Judith Jones

Editor american de carte (1924-2017)

Ma chère Simca, we do know the difference between a tart and a cake.”

Un interviu în engleză, cu 2 ani înainte să moară

Un interviu audio

Am aflat si citit despre ea dupa ce am vazut filmele si documentarele despre sau cu Julia Child, celebra “gospodină” care le-a învățat în anii 60 pe americance să gătescă și să mănânce franțuzește. Dacă nu vă amintiți de unde-i știți numele, poate filmul Julia&Julie, despre bloggerița care s-a pus să gătească 524 de rețete în 365 zile vă aduce aminte. Bine, unele filme pare că o mai dau în bară cu personajele secundare, în căutarea unui naratvi convenabil.

Judith Jones e celebră mai ales pentru că a salvat dintr-un teanc de manuscrise respinse gata de aruncat traducerea jurnalului Annei Frank și l-a publicat la editura Doubleday.

Printre scriitorii celebri editați și publicați de ea sunt Jean-Paul Sartre, Albert Camus, Langston Hughes și John Updike.

A lucrat la editura Knopf, fondată de Blanche (ea însăși o doamnă exterm de interesantă) și Alfred Knopf, timp de peste 50 de ani! S-a pensionat la 88 de ani, chiar și numai asta fiind remarcabil

Însă o parte hazlie din cariera ei este că a editat unele dintre cele mai prizate cărți de bucate din America (începând cu The Mastering Art of French Cooking a susnumitei Julia Child scrisă împreună cu amicele din Franța Simone Beck, and Louisette Bertholle) deși susținea vehement că ea e editoare de cărți serioase. A abordat și tratat cărțile de bucate cu aceeași seriozitate și rigurozitate cu care aborda marii scriitori.

For a long time, the women — and they were usually women — who wrote about food were treated as second-class citizens. All because they cook! I think that’s opened up. A good writer gets some good assignments, and they’re treated better somehow. It just takes time

A sfârșit prin a scrie ea însăși cărți de bucate (una despre cum să gătești pentru o singură persoană și alta despre cum să gătești mâncare pe care o poți împărți cu câinii tăi).

“Don ‘t let yourself be frightened at the prospect of making an omelet. The more you make, the easier it will be, and it only takes minutes to produce a seductive oval mound of yellow eggs wrapped around a filling that provides just the right complement. An omelet can make a whole meal and is a great receptacle for whatever little bits of things you’ve stored in your fridge. So I’ll give only proportions and suggestions for various fillings, not specific directions for preparing each one. That way, you can use mine as guidelines to make your own. It is important to have a good nonstick omelet pan. Mine is 6 1/2 inches in diameter at the base and 8 inches across the top, the size I like for a two-egg omelet, and I reserve it for only that purpose. If you prefer a slightly thinner, more spread-out omelet, get a pan with an 8-inch bottom diameter”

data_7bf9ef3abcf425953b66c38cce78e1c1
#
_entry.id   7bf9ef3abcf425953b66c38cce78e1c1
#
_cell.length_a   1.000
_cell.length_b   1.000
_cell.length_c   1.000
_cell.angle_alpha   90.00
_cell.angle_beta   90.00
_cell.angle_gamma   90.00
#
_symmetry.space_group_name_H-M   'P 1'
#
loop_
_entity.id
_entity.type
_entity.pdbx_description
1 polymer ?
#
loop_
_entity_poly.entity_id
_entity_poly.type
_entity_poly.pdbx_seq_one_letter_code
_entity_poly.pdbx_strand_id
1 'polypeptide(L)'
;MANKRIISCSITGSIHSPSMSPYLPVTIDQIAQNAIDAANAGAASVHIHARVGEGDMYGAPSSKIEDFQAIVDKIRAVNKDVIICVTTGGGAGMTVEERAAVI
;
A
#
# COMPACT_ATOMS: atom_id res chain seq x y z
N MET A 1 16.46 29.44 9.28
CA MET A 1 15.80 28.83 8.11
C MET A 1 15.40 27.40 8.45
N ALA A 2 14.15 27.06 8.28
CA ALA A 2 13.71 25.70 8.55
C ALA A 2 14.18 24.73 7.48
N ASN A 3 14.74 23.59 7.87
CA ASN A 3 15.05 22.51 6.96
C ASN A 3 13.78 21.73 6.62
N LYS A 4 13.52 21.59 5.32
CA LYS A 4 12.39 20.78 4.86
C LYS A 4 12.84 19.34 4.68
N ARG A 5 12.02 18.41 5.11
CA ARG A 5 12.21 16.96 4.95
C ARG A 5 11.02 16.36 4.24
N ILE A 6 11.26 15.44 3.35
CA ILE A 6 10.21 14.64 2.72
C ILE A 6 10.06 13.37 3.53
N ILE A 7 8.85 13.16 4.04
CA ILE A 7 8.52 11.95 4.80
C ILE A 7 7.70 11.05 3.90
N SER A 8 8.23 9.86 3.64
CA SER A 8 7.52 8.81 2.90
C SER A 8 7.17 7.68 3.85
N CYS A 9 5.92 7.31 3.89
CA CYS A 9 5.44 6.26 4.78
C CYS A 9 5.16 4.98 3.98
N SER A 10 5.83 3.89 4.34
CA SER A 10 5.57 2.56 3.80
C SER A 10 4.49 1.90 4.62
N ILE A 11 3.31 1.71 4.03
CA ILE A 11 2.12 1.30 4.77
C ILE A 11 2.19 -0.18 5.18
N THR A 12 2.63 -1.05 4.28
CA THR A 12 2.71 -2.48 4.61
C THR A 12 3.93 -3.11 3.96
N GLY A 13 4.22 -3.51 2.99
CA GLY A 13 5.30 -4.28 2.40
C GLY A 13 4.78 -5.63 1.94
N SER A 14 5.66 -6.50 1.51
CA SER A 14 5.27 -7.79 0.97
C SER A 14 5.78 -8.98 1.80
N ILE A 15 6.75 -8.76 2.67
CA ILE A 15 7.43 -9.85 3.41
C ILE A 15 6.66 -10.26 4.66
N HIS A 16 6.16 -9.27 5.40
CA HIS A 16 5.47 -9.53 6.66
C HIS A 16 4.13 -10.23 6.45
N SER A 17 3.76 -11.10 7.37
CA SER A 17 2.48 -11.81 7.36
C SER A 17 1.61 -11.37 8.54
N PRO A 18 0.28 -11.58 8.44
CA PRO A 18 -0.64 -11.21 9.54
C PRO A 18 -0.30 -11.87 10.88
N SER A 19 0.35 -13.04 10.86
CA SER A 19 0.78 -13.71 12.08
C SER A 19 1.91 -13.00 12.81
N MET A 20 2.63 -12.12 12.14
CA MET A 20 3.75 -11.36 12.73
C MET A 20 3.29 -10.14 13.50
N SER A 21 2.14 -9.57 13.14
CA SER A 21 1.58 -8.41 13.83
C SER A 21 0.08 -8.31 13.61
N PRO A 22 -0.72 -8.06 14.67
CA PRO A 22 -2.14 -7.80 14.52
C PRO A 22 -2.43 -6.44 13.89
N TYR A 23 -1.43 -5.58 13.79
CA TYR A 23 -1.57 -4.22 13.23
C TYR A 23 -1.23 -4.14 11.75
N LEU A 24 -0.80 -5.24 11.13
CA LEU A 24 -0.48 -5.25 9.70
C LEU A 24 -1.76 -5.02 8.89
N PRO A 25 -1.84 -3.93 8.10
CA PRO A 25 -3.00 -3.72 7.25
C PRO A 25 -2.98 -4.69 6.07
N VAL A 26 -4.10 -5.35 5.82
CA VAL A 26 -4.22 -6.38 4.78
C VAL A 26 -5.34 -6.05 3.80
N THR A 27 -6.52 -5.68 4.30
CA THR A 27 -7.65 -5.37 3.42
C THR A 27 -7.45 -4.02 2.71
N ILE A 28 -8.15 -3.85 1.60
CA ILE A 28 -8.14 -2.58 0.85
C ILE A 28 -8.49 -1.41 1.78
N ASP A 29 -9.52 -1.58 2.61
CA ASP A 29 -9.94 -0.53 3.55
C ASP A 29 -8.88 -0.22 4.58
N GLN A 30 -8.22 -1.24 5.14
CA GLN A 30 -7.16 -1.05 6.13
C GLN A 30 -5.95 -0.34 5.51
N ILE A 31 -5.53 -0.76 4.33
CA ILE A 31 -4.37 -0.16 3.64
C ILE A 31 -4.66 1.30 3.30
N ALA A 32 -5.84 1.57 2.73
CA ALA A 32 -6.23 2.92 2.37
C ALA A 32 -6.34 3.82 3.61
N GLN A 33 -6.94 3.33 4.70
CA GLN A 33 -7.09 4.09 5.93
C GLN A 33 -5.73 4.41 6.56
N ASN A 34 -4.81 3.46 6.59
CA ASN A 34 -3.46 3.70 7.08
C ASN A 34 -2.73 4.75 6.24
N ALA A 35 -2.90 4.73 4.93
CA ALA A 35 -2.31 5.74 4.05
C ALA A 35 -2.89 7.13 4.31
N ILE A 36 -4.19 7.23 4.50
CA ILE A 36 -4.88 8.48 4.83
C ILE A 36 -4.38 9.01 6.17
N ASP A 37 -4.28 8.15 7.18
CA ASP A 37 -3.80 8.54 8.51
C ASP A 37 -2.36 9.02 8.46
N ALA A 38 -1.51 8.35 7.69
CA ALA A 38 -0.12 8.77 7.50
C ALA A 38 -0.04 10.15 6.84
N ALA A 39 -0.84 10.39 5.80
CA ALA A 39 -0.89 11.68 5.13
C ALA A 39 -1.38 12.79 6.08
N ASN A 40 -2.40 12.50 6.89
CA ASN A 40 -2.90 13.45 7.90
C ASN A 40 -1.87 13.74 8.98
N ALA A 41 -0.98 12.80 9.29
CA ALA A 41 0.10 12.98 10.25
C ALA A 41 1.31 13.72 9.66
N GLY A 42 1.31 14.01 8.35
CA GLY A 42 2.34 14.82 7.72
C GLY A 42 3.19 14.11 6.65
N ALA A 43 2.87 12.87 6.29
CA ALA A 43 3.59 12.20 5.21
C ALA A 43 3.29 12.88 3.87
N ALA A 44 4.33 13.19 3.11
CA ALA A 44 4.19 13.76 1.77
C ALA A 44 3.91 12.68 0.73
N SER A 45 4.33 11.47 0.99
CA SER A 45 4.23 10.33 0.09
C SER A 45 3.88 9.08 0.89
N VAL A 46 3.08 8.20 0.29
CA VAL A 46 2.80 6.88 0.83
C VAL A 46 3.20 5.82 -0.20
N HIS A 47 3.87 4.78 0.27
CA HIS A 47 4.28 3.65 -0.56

Ingredients: 3 tablespoons filling, 2 teaspoons butter, 2 large eggs, salt and freshly ground pepper. If the filling you plan to use is cooked, either heat it up in the omelet pan with a little butter or olive oil and then turn it out onto a small dish and keep it in a warm spot, or heat it briefly in the microwave. If you’re dealing with raw ingredients that need cooking, use a separate pan, and have everything cooked and ready to go as you start your omelet. When you’re ready, heat the butter in the omelet pan over medium-high heat. Meanwhile, quickly crack the eggs into a small bowl, season with a good pinch of salt and several grindings of pepper, and beat with a fork until the yolks and whites are just blended. The butter in the pan should be hot and sizzling, and as the large bubbles start to subside, you’ll know you’re ready to go. Pour the eggs in, and let them set for just 10 seconds. With the flat of your fork against the bottom of the pan, vigorously move the mass of eggs all around. Let them set again for just another few seconds, and then with the tines of the fork pull the parts of the egg that have set around the rim toward the center, and tilt the pan slightly so that the uncooked, liquidy parts flow onto the bare spots and set. This whole process should take only about 1 minute. Now spoon the filling across the center of the eggs, and give the pan a very firm jerk or two, so that the egg mass at the far edge of the pan flips forward onto the filling (you can nudge it with a spatula if it needs help). Turn the omelet out onto a warm plate, letting the filled part settle on the plate first, and then tilt the pan further and flip the remaining, uncovered part over the top. And, voilá, you have a perfect omelet. And if it isn’t quite perfection, tant pis. Only you will know — and it will taste delicious. Filling ideas: a few leftover cooked asparagus spears cut in quarters and warmed in butter.; leftover cooked spinach or other greens, such as Swiss chard, turnip, or beet greens, warmed in a little olive oil; eggplant, particularly leftover ratatouille; Roasted peppers; mushrooms, sautéed, or use a couple of tablespoons of duxelles; one or two roasted or boiled small potatoes (particularly good with cooked leeks or artichoke hearts or sorrel).; cheeses: a tablespoon of fresh cheese is always a nice complement to any of the above vegetables. Grated aged cheeses like cheddar, Gouda, Cantal, Parmigiano-Reggiano, or a Grana Padano (just look in your cheese bin and see what’s there) are all yummy as an accent with other fillings. Mix and match as you please, or make just a pure cheese omelet, sprinkling some on top as well as using a generous amount as filling; Meaty and fishy accents: Try a little shredded ham or prosciutto, cooked crumbled sausage, roughly chopped chicken livers, creamed chicken, or turkey. For fishy accents, if you have some leftover salmon, flake it and mix with some herbs or a little green sauce; shrimp and scallops, perked up the same way, are also good. Bland fish is disappointing, but smoked fish — salmon, trout, finnan haddie — all make a fine foil for eggs.